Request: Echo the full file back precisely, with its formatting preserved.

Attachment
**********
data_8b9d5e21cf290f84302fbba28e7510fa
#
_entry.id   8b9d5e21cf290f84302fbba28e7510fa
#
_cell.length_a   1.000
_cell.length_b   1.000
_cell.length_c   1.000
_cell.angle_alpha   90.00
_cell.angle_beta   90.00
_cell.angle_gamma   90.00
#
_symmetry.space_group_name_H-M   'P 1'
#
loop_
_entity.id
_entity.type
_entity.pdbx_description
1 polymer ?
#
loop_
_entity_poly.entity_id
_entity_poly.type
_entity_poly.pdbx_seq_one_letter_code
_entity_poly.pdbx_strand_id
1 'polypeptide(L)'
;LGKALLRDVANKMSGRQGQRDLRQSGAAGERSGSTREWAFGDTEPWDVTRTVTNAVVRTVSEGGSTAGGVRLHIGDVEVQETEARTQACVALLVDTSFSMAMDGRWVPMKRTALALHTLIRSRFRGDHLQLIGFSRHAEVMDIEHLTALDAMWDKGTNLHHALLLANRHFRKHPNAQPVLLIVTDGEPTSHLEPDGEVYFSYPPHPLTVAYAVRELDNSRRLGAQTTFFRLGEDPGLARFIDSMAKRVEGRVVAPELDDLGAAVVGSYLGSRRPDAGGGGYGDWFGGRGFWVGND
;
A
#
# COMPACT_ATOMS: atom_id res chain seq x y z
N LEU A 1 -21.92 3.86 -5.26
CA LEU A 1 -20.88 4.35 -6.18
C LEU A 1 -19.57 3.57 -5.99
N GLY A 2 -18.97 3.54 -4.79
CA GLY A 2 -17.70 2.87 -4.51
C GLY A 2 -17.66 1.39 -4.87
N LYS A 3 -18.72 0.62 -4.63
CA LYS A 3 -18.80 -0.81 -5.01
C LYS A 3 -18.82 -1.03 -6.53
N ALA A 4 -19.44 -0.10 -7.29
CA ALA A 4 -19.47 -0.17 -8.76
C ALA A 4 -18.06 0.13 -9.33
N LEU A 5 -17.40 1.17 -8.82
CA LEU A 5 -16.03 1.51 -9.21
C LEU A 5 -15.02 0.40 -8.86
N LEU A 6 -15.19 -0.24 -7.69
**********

data_8b9d5e21cf290f84302fbba28e7510fa
#
_entry.id   8b9d5e21cf290f84302fbba28e7510fa
#
_cell.length_a   1.000
_cell.length_b   1.000
_cell.length_c   1.000
_cell.angle_alpha   90.00
_cell.angle_beta   90.00
_cell.angle_gamma   90.00
#
_symmetry.space_group_name_H-M   'P 1'
#
loop_
_entity.id
_entity.type
_entity.pdbx_description
1 polymer ?
#
loop_
_entity_poly.entity_id
_entity_poly.type
_entity_poly.pdbx_seq_one_letter_code
_entity_poly.pdbx_strand_id
1 'polypeptide(L)'
;LGKALLRDVANKMSGRQGQRDLRQSGAAGERSGSTREWAFGDTEPWDVTRTVTNAVVRTVSEGGSTAGGVRLHIGDVEVQETEARTQACVALLVDTSFSMAMDGRWVPMKRTALALHTLIRSRFRGDHLQLIGFSRHAEVMDIEHLTALDAMWDKGTNLHHALLLANRHFRKHPNAQPVLLIVTDGEPTSHLEPDGEVYFSYPPHPLTVAYAVRELDNSRRLGAQTTFFRLGEDPGLARFIDSMAKRVEGRVVAPELDDLGAAVVGSYLGSRRPDAGGGGYGDWFGGRGFWVGND
;
A
#
# COMPACT_ATOMS: atom_id res chain seq x y z
N LEU A 1 -21.92 3.86 -5.26
CA LEU A 1 -20.88 4.35 -6.18
C LEU A 1 -19.57 3.57 -5.99
N GLY A 2 -18.97 3.54 -4.79
CA GLY A 2 -17.70 2.87 -4.51
C GLY A 2 -17.66 1.39 -4.87
N LYS A 3 -18.72 0.62 -4.63
CA LYS A 3 -18.80 -0.81 -5.01
C LYS A 3 -18.82 -1.03 -6.53
N ALA A 4 -19.44 -0.10 -7.29
CA ALA A 4 -19.47 -0.17 -8.76
C ALA A 4 -18.06 0.13 -9.33
N LEU A 5 -17.40 1.17 -8.82
CA LEU A 5 -16.03 1.51 -9.21
C LEU A 5 -15.02 0.40 -8.86
N LEU A 6 -15.19 -0.24 -7.69